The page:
The employer moved to dismiss both counts. U.S. District Judge Mary S. Scriven granted the motion, ruling that the statute does not protect an employee who may become disabled.
Under the "regarded as" prong of the ADA's definition of disability, an individual is regarded as having a disability when he or she is subjected to a prohibited action because of "an actual or perceived physical or mental impairment whether or not the impairment limits or is perceived to limit a major life activity." The EEOC argued that this language means employers can violate the ADA even when they discriminate against an otherwise healthy individual based on misconceptions about that person's potential to become disabled in the future.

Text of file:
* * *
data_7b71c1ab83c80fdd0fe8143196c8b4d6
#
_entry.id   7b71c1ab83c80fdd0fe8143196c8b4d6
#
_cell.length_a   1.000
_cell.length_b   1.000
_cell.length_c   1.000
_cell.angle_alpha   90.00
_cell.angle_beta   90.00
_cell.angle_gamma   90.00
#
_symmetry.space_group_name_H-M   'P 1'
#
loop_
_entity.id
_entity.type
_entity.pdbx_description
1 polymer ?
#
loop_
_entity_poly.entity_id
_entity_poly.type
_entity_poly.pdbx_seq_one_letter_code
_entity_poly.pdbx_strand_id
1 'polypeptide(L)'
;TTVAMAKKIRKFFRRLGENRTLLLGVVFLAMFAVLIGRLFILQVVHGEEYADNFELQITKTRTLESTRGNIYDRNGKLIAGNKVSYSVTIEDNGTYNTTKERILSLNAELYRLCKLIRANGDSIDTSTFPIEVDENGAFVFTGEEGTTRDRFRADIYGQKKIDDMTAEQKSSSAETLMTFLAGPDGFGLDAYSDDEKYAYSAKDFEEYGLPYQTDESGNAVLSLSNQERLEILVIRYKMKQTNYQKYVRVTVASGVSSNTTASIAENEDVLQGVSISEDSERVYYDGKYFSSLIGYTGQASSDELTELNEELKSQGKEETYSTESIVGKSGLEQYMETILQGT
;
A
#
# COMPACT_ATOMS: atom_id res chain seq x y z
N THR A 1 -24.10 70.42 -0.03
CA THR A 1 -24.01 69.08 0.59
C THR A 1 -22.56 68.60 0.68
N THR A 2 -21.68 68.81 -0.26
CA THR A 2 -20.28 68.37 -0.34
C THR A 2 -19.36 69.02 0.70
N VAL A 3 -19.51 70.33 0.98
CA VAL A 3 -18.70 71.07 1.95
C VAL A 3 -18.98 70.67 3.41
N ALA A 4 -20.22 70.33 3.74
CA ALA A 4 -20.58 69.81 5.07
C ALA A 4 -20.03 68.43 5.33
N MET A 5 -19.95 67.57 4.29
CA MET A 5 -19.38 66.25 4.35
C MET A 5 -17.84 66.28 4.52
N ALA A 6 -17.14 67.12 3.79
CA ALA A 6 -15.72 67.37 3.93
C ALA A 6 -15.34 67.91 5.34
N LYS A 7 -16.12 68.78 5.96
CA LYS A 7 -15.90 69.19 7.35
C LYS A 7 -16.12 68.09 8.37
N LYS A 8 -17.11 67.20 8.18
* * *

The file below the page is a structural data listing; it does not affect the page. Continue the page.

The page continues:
But the court rejected this position, distinguishing cases that involved employees who were presently impaired. Those cases involved a teacher currently contagious with tuberculosis, a job applicant erroneously believed to have a back injury, and an employee who was terminated after traveling to Mexico because her employer feared she had contracted swine flu.
"The Court declines to expand the 'regarded as' disabled definition in the ADA to cover cases, such as this one, in which an employer perceives an employee to be presently healthy with only the potential to become disabled in the future due to voluntary conduct," the court wrote. "Accordingly, the EEOC has failed to state a claim for discrimination under the regarded as disabled definition of the ADA."
Turning to the association discrimination claim, Judge Scriven reached the same result. At the time of Lowe's termination, she had not yet associated with people in Ghana, and there was no evidence that Massage Envy knew that any individual in Ghana with whom Lowe would be meeting had Ebola.